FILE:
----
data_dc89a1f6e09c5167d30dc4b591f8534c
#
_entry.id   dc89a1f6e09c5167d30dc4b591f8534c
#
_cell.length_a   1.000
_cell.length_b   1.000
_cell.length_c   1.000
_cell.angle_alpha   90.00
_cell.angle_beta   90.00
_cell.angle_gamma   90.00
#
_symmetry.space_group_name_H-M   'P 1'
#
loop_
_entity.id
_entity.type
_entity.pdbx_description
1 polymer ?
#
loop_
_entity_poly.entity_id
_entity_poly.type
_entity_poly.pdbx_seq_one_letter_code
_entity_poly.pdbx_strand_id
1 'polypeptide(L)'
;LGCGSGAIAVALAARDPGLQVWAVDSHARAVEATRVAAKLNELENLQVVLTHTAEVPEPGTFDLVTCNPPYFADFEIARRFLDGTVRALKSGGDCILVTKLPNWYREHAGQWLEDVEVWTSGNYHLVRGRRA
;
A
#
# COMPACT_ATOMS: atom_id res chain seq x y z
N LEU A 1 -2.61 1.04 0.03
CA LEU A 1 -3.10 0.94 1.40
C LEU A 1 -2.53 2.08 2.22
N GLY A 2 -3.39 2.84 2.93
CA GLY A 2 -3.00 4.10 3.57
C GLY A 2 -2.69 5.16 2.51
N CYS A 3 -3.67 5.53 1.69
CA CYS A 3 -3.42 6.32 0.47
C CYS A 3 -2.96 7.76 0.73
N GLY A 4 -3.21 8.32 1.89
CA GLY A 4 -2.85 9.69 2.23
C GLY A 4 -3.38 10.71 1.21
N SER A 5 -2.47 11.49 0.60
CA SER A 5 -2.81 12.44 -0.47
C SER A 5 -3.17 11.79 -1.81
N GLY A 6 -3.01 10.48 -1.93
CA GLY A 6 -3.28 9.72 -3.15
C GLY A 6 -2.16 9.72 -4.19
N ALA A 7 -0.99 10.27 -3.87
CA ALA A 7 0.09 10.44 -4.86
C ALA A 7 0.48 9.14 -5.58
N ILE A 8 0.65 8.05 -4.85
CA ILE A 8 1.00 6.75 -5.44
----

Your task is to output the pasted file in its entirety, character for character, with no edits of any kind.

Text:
data_dc89a1f6e09c5167d30dc4b591f8534c
#
_entry.id   dc89a1f6e09c5167d30dc4b591f8534c
#
_cell.length_a   1.000
_cell.length_b   1.000
_cell.length_c   1.000
_cell.angle_alpha   90.00
_cell.angle_beta   90.00
_cell.angle_gamma   90.00
#
_symmetry.space_group_name_H-M   'P 1'
#
loop_
_entity.id
_entity.type
_entity.pdbx_description
1 polymer ?
#
loop_
_entity_poly.entity_id
_entity_poly.type
_entity_poly.pdbx_seq_one_letter_code
_entity_poly.pdbx_strand_id
1 'polypeptide(L)'
;LGCGSGAIAVALAARDPGLQVWAVDSHARAVEATRVAAKLNELENLQVVLTHTAEVPEPGTFDLVTCNPPYFADFEIARRFLDGTVRALKSGGDCILVTKLPNWYREHAGQWLEDVEVWTSGNYHLVRGRRA
;
A
#
# COMPACT_ATOMS: atom_id res chain seq x y z
N LEU A 1 -2.61 1.04 0.03
CA LEU A 1 -3.10 0.94 1.40
C LEU A 1 -2.53 2.08 2.22
N GLY A 2 -3.39 2.84 2.93
CA GLY A 2 -3.00 4.10 3.57
C GLY A 2 -2.69 5.16 2.51
N CYS A 3 -3.67 5.53 1.69
CA CYS A 3 -3.42 6.32 0.47
C CYS A 3 -2.96 7.76 0.73
N GLY A 4 -3.21 8.32 1.89
CA GLY A 4 -2.85 9.69 2.23
C GLY A 4 -3.38 10.71 1.21
N SER A 5 -2.47 11.49 0.60
CA SER A 5 -2.81 12.44 -0.47
C SER A 5 -3.17 11.79 -1.81
N GLY A 6 -3.01 10.48 -1.93
CA GLY A 6 -3.28 9.72 -3.15
C GLY A 6 -2.16 9.72 -4.19
N ALA A 7 -0.99 10.27 -3.87
CA ALA A 7 0.09 10.44 -4.86
C ALA A 7 0.48 9.14 -5.58
N ILE A 8 0.65 8.05 -4.85
CA ILE A 8 1.00 6.75 -5.44